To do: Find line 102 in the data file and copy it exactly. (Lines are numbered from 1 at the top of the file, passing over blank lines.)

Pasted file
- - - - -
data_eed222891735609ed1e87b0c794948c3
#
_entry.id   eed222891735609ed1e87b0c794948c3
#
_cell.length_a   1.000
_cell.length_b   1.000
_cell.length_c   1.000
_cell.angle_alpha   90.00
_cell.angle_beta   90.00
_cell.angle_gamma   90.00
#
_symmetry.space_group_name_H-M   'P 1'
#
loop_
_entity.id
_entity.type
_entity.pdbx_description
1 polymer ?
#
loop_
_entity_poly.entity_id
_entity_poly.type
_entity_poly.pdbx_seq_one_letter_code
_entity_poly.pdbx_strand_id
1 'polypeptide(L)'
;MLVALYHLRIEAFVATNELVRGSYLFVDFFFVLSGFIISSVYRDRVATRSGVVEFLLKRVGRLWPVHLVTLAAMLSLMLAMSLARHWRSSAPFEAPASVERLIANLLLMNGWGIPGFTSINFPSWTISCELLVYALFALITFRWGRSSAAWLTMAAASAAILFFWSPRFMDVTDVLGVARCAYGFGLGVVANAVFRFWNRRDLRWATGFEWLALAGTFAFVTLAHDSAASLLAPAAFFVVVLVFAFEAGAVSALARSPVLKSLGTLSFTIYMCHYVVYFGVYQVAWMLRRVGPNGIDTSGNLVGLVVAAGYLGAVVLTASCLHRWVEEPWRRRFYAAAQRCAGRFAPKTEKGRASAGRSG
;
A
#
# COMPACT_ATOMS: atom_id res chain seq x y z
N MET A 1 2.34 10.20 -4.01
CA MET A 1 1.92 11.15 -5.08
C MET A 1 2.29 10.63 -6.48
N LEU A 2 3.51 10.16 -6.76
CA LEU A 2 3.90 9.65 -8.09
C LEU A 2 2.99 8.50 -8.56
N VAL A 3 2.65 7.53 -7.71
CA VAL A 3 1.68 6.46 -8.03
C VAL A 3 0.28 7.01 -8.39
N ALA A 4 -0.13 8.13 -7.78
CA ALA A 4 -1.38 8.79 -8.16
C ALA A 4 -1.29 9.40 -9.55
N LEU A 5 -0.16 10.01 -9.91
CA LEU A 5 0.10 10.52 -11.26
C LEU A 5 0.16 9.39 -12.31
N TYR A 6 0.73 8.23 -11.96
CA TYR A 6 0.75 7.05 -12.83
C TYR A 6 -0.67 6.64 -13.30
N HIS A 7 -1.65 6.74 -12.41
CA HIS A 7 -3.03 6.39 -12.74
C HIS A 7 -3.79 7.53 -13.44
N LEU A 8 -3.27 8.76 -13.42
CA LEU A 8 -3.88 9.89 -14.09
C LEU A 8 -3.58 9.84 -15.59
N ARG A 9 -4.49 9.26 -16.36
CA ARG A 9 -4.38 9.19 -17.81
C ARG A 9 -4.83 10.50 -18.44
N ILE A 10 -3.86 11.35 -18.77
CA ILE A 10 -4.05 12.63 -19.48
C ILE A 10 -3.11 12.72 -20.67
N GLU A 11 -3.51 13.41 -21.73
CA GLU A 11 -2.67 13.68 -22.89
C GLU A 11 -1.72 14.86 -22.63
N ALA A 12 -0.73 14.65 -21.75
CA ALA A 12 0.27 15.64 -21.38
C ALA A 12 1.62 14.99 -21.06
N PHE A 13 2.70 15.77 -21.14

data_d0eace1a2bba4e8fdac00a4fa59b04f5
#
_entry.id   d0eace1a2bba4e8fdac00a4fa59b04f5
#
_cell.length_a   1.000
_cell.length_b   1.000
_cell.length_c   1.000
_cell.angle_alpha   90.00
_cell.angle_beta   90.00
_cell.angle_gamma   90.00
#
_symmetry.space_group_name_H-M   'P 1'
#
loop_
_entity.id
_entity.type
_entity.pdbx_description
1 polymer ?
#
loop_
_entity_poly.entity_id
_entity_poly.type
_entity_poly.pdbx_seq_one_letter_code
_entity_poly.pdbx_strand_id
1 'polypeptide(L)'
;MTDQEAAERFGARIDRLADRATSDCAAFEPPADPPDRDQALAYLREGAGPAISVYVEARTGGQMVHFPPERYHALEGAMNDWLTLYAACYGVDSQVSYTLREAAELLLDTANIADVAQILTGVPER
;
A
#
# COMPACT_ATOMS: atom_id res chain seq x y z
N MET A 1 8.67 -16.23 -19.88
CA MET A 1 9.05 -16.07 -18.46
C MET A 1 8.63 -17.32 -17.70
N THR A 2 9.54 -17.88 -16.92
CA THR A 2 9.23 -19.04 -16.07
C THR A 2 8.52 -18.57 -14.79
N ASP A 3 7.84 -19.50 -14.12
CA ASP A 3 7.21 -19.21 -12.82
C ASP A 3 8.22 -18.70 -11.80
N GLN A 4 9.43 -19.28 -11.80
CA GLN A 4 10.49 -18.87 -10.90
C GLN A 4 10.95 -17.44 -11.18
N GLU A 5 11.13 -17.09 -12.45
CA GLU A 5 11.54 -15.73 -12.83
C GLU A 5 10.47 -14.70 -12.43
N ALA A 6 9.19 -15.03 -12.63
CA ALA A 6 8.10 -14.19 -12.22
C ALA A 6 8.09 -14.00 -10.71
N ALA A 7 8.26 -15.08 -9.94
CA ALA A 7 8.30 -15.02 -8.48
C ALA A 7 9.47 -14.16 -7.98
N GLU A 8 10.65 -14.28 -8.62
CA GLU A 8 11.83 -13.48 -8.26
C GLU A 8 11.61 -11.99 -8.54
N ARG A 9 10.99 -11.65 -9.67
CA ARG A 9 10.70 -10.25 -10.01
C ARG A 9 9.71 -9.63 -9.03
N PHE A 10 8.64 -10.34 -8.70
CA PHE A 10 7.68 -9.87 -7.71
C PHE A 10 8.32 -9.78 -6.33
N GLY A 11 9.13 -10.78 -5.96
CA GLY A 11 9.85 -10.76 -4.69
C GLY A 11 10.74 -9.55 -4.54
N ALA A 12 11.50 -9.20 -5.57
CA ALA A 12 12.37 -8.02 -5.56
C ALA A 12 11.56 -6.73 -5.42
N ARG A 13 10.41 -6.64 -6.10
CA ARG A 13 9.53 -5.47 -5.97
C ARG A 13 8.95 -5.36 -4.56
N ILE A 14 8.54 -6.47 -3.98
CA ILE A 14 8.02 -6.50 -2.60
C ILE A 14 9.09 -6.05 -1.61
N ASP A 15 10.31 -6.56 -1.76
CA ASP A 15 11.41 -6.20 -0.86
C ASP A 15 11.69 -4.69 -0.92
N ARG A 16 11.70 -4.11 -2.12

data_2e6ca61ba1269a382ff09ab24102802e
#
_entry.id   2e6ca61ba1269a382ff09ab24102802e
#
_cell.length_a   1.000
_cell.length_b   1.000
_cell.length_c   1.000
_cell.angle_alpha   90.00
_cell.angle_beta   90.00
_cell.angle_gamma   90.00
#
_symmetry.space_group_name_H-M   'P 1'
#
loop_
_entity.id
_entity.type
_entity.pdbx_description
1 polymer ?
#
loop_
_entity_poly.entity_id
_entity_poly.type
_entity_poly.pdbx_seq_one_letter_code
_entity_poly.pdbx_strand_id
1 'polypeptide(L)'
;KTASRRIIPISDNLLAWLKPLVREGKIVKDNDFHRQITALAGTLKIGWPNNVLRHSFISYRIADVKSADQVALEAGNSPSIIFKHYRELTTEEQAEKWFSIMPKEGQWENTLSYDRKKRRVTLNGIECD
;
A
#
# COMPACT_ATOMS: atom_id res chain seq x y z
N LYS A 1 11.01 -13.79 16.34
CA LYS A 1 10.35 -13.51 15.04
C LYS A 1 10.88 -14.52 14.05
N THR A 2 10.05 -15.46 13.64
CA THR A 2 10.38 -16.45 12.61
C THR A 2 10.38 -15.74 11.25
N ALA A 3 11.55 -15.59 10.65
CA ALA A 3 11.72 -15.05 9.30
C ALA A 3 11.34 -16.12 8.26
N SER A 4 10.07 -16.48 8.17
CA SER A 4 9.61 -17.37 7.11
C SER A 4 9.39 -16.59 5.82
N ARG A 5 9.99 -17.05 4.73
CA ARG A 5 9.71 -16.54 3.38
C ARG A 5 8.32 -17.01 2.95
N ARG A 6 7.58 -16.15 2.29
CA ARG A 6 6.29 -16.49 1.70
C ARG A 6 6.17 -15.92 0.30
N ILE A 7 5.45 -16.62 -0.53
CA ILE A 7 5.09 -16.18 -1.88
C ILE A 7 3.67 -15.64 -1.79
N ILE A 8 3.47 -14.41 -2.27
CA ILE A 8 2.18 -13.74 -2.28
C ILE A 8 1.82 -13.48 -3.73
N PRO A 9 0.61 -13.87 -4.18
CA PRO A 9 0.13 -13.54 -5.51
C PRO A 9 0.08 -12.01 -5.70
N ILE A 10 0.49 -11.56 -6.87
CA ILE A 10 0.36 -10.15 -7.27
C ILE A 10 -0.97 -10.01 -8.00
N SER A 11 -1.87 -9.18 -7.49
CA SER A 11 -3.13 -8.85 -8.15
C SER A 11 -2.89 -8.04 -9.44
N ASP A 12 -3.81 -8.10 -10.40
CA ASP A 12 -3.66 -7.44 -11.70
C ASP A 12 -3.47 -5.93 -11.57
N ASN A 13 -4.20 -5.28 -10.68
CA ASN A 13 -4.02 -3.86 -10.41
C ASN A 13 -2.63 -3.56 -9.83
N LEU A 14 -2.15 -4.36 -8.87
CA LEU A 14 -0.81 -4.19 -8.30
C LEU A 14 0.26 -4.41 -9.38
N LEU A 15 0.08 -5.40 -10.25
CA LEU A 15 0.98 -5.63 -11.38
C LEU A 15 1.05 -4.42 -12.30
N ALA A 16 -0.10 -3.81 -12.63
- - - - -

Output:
CA THR A 2 9.23 -19.04 -16.07